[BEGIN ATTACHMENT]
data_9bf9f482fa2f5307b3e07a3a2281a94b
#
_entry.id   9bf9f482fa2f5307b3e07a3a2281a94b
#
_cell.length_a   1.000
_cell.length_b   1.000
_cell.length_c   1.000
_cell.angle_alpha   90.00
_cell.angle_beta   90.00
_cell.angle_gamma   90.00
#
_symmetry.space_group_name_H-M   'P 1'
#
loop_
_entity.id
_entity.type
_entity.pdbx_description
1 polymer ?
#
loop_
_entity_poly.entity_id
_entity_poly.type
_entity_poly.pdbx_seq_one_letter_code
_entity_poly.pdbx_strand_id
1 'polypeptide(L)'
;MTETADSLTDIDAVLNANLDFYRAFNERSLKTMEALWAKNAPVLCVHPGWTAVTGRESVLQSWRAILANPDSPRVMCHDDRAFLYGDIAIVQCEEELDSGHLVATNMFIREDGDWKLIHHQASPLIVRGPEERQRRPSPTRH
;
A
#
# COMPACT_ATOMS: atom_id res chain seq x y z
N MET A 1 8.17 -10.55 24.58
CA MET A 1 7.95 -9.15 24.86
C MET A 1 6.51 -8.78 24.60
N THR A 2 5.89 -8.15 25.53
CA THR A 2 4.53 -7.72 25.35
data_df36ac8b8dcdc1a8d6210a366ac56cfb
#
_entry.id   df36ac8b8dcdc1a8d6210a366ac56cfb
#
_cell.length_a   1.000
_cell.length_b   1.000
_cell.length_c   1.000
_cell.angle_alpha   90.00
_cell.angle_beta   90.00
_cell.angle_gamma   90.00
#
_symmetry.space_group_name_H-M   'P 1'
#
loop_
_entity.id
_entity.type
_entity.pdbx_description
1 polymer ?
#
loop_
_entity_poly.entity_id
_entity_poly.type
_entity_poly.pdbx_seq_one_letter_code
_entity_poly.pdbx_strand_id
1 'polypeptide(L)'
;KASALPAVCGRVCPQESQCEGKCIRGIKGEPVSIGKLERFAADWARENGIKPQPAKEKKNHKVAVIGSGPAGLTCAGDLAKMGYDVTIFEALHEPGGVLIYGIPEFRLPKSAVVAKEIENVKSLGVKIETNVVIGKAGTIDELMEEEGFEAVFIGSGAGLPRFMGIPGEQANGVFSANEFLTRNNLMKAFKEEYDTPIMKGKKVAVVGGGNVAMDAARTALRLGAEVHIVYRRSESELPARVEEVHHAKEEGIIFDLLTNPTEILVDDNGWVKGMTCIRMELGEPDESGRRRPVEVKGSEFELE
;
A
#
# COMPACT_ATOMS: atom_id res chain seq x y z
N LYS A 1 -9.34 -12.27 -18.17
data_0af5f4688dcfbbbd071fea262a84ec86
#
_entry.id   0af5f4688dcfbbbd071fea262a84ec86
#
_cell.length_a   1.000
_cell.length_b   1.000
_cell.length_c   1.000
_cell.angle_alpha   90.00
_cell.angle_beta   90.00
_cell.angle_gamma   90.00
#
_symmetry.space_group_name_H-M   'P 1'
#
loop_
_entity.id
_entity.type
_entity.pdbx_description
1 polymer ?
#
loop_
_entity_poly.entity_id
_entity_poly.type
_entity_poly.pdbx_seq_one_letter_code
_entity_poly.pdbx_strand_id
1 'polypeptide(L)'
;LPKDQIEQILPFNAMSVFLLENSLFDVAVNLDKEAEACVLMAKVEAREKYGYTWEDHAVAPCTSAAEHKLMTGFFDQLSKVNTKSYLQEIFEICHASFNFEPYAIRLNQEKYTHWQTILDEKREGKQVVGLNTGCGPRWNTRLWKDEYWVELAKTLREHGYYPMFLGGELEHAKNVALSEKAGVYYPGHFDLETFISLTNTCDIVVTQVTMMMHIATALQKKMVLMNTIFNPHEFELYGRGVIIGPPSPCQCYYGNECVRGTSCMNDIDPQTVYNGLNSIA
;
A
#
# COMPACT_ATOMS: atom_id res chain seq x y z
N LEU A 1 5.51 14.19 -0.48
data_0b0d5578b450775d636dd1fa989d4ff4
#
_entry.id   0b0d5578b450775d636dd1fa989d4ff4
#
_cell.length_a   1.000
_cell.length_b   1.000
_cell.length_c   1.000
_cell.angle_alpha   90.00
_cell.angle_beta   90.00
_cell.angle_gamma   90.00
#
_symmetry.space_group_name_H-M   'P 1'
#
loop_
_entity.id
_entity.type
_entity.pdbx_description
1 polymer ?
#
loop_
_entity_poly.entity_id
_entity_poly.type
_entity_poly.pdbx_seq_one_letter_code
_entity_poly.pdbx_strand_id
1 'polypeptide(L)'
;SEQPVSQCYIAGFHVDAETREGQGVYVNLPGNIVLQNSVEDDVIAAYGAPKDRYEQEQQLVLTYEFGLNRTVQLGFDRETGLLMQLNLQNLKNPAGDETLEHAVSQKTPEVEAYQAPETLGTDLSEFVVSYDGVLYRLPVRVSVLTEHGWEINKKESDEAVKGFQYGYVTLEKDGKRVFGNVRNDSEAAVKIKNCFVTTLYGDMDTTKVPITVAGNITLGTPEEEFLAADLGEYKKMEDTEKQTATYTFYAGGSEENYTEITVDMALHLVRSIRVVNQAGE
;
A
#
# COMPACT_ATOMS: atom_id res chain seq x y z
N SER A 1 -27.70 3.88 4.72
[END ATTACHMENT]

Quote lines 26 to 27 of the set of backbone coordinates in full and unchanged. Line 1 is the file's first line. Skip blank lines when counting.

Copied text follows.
;MTETADSLTDIDAVLNANLDFYRAFNERSLKTMEALWAKNAPVLCVHPGWTAVTGRESVLQSWRAILANPDSPRVMCHDDRAFLYGDIAIVQCEEELDSGHLVATNMFIREDGDWKLIHHQASPLIVRGPEERQRRPSPTRH
;